“One was in Phnomh Penh in Cambodia. My brother was a doctor there so I went there and I’d go in my tuk tuk, it was a few years ago now, and they’d park your tuk tuk, open the front door, fabulous coffee. That stands out more than anything,” Phil says.

“The other was on Byron Beach in Australia. I remember sitting there, it was a perfect cappuccino, perfect cup, it was fantastic and I had another one on Bondi Beach, and I took a picture of it holding it out in front of the beach. It was absolutely perfect. It’s about surroundings.

“However, I’ve also been to the Costa Coffee in Newark in Nottinghamshire and had a fabulous one there. It just depends on your mood and also Cambodia is pretty cool isn’t it.

“Although I had one in Delhi airport in India and it wasn’t particularly good,” he adds.

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Despite all this, he insists he is a coffee lover and not a coffee snob, explaining: “If they were making coffee behind a shut door and you didn’t know how it was made and it came out and it was great, I don’t have a problem with that.

“I do like the physicality of someone making it for me who knows what they’re doing, however, I do have a machine at home, it produces fairly good coffee. You must go to most petrol stations, you’ve seen the machines, coffee from the machine, it’s not the best coffee in the world but it is consistently okay.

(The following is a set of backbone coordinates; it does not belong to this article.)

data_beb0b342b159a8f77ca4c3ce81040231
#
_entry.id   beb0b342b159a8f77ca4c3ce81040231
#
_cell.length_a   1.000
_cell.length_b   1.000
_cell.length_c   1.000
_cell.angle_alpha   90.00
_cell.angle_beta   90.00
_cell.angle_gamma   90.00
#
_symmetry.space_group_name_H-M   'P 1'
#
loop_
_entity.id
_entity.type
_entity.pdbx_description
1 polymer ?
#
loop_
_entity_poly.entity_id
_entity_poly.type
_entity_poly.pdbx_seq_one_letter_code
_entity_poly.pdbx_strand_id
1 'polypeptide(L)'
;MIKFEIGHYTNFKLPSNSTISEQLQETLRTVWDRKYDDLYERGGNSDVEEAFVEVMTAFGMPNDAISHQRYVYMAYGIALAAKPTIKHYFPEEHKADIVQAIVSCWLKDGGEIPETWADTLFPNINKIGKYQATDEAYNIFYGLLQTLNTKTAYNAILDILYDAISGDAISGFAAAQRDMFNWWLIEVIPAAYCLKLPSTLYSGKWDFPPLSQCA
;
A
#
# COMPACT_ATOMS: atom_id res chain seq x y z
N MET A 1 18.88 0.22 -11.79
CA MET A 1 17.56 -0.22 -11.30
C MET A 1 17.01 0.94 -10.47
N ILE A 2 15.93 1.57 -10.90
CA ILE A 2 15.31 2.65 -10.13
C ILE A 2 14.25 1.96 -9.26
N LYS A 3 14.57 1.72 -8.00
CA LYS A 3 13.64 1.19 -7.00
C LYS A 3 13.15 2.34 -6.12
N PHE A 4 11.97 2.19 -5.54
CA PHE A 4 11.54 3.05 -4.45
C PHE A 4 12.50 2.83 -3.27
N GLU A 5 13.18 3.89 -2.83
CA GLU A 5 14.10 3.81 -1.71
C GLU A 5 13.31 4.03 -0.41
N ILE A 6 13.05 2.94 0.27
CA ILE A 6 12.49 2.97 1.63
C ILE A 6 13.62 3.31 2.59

“You can relate that to the food world: one Michelin star is great, three Michelin stars and you’re on a knife-edge – you’re either going to be brilliant or an absolute disaster. I’m not after it being super super super, I like it to be consistently very good.”

As one of the early adopters of the gluten-free movement, Phil’s now looking into alternative milks and how they behave in coffee.

“Soya milk’s great but it has a chalky texture to it, it’s like liquid chalk. Almond milk is fantastic, but obviously if you’re allergic to nuts that’s a problem. Some of them foam better than 4% cows' milk. The higher the protein, certainly the better the structure. I’m still researching it.”

As someone clearly so passionate about his coffee, I ask him his thoughts on the Swedish concept of 'fika' – another cool untranslatable Scandinavian word which essentially encapsulates the feeling you get when you meet friends for coffee and a chat. He’s not familiar with the term but can identify the feeling.

“I’ll go to my Costa Coffee in the morning – every day at 7 o’clock I’m in there – when I come out with that coffee at half past 7, I feel better than when I first went in certainly.

“It puts me in a better frame of mind, I feel like I can approach the day with an open mind rather than being tunnel-visioned and sometimes I meet friends of mine.

“It’s like your first sip of a pint of beer is always the best bit.”

Phil Vickery is a guest judge at Barista of the Year competition, which takes place in London. The annual competition sees twelve baristas from all over the world showcase their passion and flair for coffee for the chance to be crowned Costa’s Barista of the Year 2017. The final involves a series of challenges to create hand-crafted coffee to an exceptional standard.

Photo credit: ITV/REX/Shutterstock